That Robert Livingston.
Almost twenty-one years ago:
Livingston Quits as Speaker-Designate
By Eric Pianin
Washington Post Staff Writer
Sunday, December 20, 1998; Page A1
Livingston was first elected to Congress in a 1977 special election and rose to power as a member of the House Appropriations Committee. He was handpicked by Gingrich to become committee chairman after the GOP takeover in 1994, and he quickly locked up GOP support for his bid for the speakership when Gingrich announced that he would resign after the Republicans’ dismal showing in last month’s elections.
While many had high hopes that Livingston, an affable and highly popular lawmaker, would lead the House into a new era of comity, his relations with Democrats quickly soured when he recently sided with conservatives in blocking a House vote on censure as an alternative to Clinton’s impeachment.
Tension turned to crisis Thursday evening when Livingston announced to his fellow Republicans that he had occasionally “strayed from my marriage” after learning that Hustler magazine was preparing an article reporting that he had had several extramarital relationships.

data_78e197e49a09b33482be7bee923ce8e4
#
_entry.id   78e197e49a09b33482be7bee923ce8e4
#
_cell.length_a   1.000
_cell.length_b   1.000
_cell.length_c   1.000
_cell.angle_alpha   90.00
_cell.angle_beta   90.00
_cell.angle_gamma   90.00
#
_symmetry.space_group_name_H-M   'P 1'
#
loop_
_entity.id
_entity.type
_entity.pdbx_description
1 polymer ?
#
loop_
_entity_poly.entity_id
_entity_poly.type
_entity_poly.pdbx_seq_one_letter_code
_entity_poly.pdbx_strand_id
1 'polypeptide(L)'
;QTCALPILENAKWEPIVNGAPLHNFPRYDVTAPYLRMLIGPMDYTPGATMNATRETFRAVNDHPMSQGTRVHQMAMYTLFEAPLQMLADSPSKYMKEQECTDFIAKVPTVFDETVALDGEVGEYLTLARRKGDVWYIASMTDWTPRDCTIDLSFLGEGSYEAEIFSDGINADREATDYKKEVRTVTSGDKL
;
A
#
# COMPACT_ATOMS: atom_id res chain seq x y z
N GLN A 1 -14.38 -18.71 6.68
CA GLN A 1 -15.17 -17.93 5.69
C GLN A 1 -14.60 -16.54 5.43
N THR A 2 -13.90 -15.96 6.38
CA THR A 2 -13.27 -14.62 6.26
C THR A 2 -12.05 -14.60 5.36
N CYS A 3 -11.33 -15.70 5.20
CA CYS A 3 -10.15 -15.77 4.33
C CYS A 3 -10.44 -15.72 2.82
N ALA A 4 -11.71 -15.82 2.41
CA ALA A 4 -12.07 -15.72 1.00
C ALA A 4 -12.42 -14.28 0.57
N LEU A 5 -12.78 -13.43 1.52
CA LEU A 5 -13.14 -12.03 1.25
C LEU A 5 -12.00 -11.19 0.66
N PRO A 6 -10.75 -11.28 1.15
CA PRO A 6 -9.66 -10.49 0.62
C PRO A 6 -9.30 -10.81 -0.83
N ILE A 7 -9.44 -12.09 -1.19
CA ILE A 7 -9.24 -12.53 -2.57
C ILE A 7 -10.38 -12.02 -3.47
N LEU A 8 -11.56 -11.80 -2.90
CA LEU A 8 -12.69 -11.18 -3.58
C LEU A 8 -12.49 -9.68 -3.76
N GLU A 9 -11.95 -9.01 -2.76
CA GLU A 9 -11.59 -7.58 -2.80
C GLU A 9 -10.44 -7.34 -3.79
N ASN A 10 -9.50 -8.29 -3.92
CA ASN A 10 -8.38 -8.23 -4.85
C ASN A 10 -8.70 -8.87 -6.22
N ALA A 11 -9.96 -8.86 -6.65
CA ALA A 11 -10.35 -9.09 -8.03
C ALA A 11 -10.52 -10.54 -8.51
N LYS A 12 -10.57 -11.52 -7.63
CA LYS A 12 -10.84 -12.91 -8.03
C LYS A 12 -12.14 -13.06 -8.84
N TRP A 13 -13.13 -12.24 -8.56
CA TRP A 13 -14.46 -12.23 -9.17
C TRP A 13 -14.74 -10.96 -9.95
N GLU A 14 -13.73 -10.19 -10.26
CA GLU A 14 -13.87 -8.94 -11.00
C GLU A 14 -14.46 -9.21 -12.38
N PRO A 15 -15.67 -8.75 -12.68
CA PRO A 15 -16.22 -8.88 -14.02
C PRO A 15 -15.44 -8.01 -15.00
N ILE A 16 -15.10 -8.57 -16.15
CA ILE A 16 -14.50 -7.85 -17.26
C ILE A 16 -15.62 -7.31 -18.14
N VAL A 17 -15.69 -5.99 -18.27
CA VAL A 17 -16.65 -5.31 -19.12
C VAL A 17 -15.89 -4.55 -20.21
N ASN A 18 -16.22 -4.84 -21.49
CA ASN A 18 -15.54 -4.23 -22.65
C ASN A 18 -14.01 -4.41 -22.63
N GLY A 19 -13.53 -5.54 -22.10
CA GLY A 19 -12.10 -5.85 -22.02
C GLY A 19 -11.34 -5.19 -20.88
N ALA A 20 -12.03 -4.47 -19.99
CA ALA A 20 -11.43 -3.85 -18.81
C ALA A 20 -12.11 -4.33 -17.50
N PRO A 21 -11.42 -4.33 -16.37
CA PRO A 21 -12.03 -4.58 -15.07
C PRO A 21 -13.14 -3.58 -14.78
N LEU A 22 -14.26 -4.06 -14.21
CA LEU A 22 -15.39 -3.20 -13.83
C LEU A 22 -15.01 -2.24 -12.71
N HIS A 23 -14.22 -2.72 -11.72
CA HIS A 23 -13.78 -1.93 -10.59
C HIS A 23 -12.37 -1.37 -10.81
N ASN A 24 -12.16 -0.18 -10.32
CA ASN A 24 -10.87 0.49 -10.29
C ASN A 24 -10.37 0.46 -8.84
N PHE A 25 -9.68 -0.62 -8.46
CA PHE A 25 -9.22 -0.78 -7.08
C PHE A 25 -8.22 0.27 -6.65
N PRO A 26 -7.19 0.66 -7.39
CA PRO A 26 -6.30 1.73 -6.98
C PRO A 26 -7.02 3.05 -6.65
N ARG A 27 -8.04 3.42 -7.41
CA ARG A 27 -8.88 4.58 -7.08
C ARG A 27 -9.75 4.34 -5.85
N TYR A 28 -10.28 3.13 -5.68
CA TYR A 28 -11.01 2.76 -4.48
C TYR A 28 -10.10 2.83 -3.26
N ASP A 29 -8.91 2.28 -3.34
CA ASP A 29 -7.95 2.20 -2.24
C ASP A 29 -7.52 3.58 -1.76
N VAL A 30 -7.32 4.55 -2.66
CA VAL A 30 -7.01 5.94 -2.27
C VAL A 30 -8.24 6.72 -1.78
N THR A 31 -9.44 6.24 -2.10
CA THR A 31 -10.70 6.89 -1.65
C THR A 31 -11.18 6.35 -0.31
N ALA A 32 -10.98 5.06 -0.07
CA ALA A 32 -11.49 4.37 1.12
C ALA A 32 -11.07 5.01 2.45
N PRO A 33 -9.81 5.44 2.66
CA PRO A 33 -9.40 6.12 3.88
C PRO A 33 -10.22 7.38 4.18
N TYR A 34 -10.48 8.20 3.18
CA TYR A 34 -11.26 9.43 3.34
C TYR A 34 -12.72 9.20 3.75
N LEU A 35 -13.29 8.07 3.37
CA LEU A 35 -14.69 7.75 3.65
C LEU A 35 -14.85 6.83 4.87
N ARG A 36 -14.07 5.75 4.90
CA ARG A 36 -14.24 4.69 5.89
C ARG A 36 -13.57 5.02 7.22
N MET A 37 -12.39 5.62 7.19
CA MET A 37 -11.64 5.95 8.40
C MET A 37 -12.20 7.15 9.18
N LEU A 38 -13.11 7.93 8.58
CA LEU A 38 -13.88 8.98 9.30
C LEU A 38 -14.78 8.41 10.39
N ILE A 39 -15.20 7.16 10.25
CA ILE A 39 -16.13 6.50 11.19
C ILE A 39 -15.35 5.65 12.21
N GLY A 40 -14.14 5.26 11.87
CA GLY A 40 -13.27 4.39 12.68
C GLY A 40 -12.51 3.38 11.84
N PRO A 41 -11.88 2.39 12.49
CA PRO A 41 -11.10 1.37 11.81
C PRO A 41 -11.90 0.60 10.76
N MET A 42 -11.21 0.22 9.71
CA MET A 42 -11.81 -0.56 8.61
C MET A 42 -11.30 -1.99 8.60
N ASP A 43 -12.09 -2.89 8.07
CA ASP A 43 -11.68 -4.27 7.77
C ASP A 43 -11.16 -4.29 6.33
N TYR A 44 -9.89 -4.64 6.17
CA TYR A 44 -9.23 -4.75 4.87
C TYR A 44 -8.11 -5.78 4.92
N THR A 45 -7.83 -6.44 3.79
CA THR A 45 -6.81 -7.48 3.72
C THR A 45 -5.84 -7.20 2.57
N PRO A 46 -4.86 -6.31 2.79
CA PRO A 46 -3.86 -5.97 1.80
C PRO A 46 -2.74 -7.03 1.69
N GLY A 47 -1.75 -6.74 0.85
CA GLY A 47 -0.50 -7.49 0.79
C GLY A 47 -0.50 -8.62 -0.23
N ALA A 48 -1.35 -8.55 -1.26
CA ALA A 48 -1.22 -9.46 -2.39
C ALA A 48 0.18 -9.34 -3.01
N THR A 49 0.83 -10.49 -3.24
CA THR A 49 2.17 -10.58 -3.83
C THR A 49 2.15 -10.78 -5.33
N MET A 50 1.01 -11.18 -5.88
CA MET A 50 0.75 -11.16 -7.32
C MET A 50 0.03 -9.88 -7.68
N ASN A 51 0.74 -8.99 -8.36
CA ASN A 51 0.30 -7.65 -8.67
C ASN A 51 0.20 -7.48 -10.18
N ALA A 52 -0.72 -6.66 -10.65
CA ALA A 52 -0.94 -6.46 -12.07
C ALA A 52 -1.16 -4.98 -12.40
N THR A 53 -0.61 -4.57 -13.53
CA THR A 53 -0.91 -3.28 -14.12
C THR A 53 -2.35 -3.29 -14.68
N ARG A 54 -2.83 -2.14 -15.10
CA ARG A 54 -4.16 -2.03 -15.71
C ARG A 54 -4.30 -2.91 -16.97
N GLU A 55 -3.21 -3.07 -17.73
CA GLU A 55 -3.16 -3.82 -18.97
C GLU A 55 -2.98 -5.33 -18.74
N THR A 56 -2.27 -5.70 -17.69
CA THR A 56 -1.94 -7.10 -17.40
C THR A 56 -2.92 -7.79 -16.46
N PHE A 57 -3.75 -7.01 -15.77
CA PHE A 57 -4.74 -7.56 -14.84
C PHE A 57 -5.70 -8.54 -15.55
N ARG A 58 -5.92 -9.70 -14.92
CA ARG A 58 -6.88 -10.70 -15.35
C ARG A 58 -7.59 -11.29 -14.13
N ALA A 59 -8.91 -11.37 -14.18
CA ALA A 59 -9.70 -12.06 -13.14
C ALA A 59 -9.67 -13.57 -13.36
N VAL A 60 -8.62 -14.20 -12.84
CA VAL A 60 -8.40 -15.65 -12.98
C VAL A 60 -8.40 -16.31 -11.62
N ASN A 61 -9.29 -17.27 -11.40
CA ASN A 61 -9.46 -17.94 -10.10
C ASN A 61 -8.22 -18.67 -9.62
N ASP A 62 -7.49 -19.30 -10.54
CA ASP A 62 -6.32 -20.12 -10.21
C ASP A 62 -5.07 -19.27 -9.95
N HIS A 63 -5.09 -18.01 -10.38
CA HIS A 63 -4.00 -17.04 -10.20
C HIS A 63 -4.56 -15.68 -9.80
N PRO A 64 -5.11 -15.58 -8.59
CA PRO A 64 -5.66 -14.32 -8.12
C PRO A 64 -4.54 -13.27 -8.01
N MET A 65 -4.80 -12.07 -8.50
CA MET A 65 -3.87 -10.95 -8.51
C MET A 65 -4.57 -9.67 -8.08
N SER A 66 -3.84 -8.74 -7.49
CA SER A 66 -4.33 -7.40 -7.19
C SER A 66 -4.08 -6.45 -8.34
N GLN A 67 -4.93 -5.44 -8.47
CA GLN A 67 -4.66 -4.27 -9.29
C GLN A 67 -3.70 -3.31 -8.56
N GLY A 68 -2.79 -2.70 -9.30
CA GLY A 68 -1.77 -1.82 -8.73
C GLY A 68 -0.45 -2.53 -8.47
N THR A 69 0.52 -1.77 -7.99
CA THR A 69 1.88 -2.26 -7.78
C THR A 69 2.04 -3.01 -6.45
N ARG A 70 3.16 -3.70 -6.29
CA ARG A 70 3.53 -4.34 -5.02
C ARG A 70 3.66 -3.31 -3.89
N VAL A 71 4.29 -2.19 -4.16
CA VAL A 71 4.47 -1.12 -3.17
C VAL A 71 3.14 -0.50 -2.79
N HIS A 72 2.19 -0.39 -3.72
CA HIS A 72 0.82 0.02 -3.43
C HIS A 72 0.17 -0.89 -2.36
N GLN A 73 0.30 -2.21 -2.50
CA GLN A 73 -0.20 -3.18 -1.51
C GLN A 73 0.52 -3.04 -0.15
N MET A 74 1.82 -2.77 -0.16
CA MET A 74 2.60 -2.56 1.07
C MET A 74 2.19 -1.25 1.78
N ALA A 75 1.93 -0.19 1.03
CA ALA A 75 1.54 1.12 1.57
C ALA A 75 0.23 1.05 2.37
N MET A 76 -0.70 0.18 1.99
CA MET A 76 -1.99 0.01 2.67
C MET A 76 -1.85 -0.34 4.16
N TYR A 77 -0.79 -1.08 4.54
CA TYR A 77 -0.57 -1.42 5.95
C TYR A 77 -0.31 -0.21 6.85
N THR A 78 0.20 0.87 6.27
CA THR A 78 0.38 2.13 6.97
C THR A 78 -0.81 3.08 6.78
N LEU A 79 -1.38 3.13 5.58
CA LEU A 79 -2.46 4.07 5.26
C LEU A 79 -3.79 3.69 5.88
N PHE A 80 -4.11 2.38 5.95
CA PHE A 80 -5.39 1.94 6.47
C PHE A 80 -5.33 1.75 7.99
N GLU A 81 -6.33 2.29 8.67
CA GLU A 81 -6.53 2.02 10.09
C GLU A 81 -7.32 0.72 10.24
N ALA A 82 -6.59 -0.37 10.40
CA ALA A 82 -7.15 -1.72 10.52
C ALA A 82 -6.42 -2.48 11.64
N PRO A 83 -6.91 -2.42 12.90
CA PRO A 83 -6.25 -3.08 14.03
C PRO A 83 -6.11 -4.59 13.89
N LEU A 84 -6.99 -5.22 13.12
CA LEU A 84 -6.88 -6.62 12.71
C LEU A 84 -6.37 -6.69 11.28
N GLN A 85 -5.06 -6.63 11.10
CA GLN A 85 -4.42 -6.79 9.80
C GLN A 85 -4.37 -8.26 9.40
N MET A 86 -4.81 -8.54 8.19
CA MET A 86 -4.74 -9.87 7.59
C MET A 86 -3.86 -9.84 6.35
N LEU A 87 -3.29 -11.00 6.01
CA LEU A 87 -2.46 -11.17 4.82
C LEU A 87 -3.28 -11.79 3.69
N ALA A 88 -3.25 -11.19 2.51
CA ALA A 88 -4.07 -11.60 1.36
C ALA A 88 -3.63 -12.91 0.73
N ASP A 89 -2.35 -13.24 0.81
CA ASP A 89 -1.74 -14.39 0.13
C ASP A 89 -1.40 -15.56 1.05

It’s not a smoking gun, it’s more than that. It’s a smoldering crater.
The recent deposition:
PERMANENT SELECT COMMITTEE ON INTELLIGENCE,
U.S. HOUSE OF REPRESENTATIVES,
Wednesday, October 30, 2O19
During my time at the NSC, I received multiple calls from lobbyist Robert Livingston who told me that Ambassador Yovanovitch should be fired. He characterized Ambassador Yovanovitch as a, quote, “Obama holdover,” end quote, and associated with George Soros. It was not clear to me at the time, or now, at whose direction or at whose expense Mr. Livingston was seeking the removal of Ambassador Yovanovitch.
I documented these calls and told my boss, Fiona Hill, and George Kent, who was in Kyiv at the time, I am not aware of any action that was taken in response…
On Ju1y 18 I participated in a sub PCC video conference where an OMB representative reported that the White House chief of staff, Mick Mulvaney, had placed an informal hold on security assistance to Ukraine. The only reason given was that the order came at the direction of the President.
Q You said in your opening statement — let me ask you this: How aware were you in real time of the issues that arose in March and April of this yean with Ambassador Yovanovitch?
A To the extent those events were reported in the media, I was tracking that.